How To Say 'Watling Street' Audio
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A Quick Overview of Watling Street
Watling Street is the name given to an ancient trackway in England and Wales that was first used by the Britons mainly between the areas of modern Canterbury and St Albans using a natural ford near Westminster.
The Romans later paved the route, which then connected the Kentish ports of Dubris (Dover), Rutupiae (Richborough), Lemanis (Lympne), and Regulbium (Reculver) to their bridge over the Thames at Londinium (London).
The continuation northwest passed Verulamium (St Albans) on its way to Viroconium (Wroxeter). The Romans considered the continuation on to Blatobulgium (Birrens) beyond Hadrian's Wall to be part of the same route, leading some scholars to call this Watling Street as well, although others restrict it to the southern leg.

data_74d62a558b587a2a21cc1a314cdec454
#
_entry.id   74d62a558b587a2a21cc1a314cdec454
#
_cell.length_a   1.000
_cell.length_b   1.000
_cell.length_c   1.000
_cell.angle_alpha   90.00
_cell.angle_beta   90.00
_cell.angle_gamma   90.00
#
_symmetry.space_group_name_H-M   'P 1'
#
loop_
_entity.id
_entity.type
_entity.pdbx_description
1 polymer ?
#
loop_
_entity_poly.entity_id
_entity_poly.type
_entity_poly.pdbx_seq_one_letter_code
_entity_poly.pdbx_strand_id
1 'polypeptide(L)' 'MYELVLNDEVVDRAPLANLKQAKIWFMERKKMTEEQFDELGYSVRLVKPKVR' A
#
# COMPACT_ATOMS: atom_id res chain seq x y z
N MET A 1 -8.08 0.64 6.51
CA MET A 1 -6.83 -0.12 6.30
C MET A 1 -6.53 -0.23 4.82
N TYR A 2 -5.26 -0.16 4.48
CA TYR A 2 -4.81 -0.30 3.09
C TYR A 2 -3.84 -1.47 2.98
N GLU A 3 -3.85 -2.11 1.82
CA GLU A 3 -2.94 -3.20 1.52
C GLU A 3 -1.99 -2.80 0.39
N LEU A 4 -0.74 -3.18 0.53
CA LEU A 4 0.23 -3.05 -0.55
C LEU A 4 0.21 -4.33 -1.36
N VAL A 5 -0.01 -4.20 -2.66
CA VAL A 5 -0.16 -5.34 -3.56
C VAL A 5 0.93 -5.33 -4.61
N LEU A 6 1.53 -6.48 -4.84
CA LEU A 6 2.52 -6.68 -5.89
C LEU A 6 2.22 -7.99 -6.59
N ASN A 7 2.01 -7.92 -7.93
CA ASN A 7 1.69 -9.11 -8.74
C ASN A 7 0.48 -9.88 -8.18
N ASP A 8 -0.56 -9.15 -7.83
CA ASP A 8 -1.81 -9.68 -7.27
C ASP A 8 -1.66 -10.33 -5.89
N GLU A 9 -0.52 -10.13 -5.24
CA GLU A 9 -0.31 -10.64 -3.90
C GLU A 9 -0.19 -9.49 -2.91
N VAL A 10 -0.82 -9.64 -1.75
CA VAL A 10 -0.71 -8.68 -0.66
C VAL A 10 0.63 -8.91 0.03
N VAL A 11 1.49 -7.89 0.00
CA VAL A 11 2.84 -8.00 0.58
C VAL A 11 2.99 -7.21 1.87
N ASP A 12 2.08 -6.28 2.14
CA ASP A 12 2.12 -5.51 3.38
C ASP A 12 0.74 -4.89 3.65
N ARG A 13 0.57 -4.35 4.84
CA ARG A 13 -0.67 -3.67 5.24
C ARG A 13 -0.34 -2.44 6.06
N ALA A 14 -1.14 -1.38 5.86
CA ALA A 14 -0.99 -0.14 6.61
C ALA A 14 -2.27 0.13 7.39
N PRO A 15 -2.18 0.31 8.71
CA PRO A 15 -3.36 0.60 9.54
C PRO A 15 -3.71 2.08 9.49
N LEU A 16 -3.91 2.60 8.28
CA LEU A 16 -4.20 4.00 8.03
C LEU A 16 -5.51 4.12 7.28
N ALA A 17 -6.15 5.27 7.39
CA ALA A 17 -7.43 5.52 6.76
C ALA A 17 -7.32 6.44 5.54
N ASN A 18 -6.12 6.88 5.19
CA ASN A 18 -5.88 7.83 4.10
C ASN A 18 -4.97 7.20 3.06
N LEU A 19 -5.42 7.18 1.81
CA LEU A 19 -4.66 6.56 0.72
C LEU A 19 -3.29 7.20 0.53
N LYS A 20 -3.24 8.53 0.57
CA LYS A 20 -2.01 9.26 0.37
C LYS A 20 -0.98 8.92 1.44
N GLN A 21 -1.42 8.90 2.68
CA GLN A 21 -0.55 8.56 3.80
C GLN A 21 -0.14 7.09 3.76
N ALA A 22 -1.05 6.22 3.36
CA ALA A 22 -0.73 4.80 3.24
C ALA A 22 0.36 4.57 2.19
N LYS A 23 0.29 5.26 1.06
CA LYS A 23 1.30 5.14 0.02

- Watling Street was the site of Boudica's defeat by the Romans and the southwestern border of the Danelaw.
- In the early 19th century, the course between London and the sea was paved and became known as the Great Dover Road.
- Today, the route from Dover to London forms part of the A2 road and the route from London to Wroxeter forms much of the A5 road.